Last Wednesday evening, we made a beeline for our favourite Parnell institution, Pineapple Bar, to hunt the piano legend that is Deryn Trainer. With a permanent post on Wednesdays and Thursdays, he’s known to draw a crowd and croon away on the ivories late into the night. Having once been in charge of the duelling piano scene at the well-known Ivory Bar, as well as a 2008 Stars in their Eyes champion, we touch on his experience to date and why you should never ask him to play ‘Mustang Sally’.
How did you start out?
It was all about my mum. She and Dad bought a piano when I was four. I started doing the whole classical training thing then studied music at university etc. Mum saw a gift I was given and she encouraged it. No kid wants to sit at the piano and practice for hours, but I’m glad she persevered with me because I’m very lucky to make a living out of what I love doing rather than having to go to work.
What’s your favourite type of audience?
Well, the audience here is similar to the audience I had up at Ivory; they love to sing, they love to have a bit of a dance, they enjoy a bit of humour, they get involved. If they interact with you, they make it the most fun nights for me and hopefully I make it a fun night for them.
And what constitutes a fun night?
Lots of laughs, lots of singing. When this place is full, and everyone is singing — you’re flying. You could be playing at Wembley Stadium.
How did you get to this point in your career?
After university, I got into musical theatre but I got bored of that after a number of years and started playing in rock bands. I became Sir Howard Morrison’s Musical Director for 16 years. I’ve been singing, entertaining, writing and arranging for 33 years now.
What’s been the biggest highlight of your career to date?
I’m still looking for it. I really enjoy these smaller gigs probably because you’re more interactive with the audience. When you’re on a stage playing in front of 80,000 people, you can’t really see anyone, so having a nice intimate audience is actually a lot more fun.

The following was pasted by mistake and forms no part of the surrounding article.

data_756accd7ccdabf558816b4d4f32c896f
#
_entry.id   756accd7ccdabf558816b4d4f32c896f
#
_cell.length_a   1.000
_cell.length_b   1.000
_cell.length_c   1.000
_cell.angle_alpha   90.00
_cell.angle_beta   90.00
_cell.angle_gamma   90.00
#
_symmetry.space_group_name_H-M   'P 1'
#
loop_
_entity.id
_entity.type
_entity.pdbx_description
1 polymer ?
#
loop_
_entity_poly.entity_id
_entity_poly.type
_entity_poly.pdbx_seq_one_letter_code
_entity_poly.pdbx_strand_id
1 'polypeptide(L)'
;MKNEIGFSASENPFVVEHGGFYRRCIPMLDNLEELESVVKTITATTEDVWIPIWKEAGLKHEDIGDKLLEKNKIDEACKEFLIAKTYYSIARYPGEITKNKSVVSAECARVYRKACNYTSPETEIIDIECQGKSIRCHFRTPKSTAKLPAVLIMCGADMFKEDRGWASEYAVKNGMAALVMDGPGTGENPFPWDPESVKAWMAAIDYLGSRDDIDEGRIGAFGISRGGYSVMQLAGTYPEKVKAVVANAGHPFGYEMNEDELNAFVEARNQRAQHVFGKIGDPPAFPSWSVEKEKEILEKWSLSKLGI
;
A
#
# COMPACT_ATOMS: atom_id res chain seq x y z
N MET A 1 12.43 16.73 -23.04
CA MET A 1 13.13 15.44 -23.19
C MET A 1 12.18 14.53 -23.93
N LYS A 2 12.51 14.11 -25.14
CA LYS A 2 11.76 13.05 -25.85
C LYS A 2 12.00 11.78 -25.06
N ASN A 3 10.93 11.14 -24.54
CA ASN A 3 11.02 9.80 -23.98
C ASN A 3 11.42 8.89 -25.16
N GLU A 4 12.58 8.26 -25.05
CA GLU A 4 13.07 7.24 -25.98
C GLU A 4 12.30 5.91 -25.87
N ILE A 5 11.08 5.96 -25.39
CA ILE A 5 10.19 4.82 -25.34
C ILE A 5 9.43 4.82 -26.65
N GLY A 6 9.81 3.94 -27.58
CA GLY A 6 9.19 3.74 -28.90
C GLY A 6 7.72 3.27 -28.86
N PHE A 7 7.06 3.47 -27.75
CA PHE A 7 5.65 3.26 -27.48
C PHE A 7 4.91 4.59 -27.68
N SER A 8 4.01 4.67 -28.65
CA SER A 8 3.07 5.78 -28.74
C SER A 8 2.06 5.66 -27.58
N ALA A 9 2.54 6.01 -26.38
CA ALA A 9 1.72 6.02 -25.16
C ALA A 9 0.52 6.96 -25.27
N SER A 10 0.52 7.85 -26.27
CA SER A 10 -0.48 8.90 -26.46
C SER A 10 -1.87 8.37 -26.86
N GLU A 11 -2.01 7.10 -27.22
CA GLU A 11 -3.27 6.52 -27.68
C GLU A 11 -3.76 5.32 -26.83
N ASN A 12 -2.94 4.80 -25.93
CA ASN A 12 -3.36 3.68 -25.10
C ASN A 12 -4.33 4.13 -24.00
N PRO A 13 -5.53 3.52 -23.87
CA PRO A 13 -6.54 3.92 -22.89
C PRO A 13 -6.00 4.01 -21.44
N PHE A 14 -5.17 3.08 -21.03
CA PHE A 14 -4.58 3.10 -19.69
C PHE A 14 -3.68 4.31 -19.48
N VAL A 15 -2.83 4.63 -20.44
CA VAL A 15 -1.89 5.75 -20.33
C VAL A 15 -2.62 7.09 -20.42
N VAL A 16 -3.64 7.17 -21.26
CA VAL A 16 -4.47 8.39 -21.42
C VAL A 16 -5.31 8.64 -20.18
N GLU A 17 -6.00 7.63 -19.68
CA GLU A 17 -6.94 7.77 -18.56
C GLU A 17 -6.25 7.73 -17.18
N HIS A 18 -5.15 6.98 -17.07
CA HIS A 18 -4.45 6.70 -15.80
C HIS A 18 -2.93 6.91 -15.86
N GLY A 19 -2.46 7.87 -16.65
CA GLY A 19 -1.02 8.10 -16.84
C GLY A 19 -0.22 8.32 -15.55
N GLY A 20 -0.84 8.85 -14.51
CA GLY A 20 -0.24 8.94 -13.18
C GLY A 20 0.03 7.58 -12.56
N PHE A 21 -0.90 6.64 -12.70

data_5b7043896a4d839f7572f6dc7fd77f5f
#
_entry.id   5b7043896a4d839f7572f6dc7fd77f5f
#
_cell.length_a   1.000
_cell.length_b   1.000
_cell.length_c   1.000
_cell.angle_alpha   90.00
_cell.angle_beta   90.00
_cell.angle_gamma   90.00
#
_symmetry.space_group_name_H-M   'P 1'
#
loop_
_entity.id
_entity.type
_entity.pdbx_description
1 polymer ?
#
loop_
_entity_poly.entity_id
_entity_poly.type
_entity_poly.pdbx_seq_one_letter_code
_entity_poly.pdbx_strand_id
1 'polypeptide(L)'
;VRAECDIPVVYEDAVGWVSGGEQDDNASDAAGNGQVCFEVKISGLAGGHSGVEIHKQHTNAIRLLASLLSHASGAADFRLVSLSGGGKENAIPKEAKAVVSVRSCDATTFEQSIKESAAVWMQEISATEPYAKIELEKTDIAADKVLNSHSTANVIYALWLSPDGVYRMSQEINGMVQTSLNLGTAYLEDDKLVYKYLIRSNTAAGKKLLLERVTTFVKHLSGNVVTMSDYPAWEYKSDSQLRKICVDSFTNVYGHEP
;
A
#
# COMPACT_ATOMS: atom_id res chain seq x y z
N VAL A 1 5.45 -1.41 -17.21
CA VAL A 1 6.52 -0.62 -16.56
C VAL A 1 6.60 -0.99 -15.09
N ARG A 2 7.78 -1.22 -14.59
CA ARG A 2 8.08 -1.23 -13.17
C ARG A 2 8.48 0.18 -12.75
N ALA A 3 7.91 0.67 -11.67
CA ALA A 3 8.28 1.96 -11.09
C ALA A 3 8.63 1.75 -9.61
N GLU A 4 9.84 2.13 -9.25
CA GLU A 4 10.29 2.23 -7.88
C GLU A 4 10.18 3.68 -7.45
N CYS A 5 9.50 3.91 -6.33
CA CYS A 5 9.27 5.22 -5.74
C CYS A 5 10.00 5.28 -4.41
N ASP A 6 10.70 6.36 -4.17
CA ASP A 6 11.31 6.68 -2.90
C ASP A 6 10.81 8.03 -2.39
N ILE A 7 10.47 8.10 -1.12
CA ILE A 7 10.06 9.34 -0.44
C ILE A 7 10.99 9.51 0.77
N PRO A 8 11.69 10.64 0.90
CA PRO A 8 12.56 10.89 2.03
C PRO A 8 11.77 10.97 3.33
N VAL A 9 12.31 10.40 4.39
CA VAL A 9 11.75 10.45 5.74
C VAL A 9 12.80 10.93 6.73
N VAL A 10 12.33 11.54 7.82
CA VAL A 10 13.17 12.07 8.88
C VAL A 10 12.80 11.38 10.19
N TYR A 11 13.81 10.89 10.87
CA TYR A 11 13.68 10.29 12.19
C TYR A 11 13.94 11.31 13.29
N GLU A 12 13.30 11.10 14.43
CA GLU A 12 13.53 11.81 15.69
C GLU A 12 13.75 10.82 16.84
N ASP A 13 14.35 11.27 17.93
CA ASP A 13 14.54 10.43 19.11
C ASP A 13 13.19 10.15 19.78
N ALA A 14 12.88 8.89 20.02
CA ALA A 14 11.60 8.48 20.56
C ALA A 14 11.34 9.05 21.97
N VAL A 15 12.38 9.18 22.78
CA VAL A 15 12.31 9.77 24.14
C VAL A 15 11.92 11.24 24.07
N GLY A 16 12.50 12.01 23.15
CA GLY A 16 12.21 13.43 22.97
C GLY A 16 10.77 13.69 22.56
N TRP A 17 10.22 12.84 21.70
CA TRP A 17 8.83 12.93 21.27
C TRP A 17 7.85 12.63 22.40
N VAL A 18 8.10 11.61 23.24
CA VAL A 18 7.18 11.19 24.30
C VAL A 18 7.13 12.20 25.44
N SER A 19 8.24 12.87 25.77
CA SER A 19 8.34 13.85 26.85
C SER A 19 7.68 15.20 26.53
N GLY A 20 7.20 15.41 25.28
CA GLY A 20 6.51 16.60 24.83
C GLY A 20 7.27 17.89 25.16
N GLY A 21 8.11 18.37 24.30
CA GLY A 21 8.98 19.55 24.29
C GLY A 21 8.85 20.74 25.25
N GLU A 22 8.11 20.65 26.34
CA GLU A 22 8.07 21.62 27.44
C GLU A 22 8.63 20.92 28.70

How has Pineapple changed Parnell?
They’re certainly bringing the people back out; people are coming out after dinner for a drink or three, they’re kicking the nightlife back in.
Who are your piano playing idols?
There are too many. David Paich (keyboard player for Toto), Rick Wakeman from Yes, a great kiwi player called Keith Emmerson, to name a few.
Do all these guys play live as well? Do you think all pianists need to?
I think you get a bug at a certain age when you start young enough. It’s like a drug. In fact, it’s better. You’re actually taking the audience on a journey. And it doesn’t really matter whether it’s a big or a small crowd. Once you get them in the palm of your hand, that’s a great feeling.
So you don’t get sick of people requesting Elton John?
Hey, I’m entertaining them. I’m going to play what the people want.
What do people request most?
You know it’s funny, no matter what age group, the most requests I get are for Elton John or Billy Joel — they’re probably people who would never admit that they’re Elton John fans, but they know all the songs.
So what do you play to get the party started?
Billy Joel and Elton John! (Laughs) No, it depends on what people ask for. You get requests for all the classics — The Eagles, Van Morrison, Dire Straits, and I do all the classics. I am slightly selfish and have one or two songs that I just like for me and I play those to stay sane.
What are they?
It could be anything. I love doing Sting covers, like ‘Seven Days’. I love some Howard Jones and more obscure Billy and Elton songs that aren’t played on the radio.
If someone was to ask you to play any song, what would you love to play?
The only one I really hate is ‘Mustang Sally’. But in terms of songs I never get sick of, there’s ‘Africa’ by Toto and Elton John’s ‘Funeral for a Friend’. I also really love playing Dire Straits’ ‘Romeo and Juliet’, it’s something I love playing early in the night and people go ‘Ahhh, I haven’t heard that in ages’ but everybody knows it.
Do you have any crazy fans?
I used to. I don’t know if I should say in case she reads the article, but back at the Ivory Bar there was one lady who regularly came to gigs and she would bring a set of bongos and try to play along. Which was kind of lovely, but no rhythm matched anything I tried to do. It was rather off-putting but she kind of loved it, and that’s cool.
So you’ve never had panties thrown at you?
No, I’ve never had panties thrown at me.
Does anyone try to hijack the piano?
What do you do? Do you have to give them a stern talking to?
I’m a little more violent than that.
207 Parnell Rd
(09) 336 1827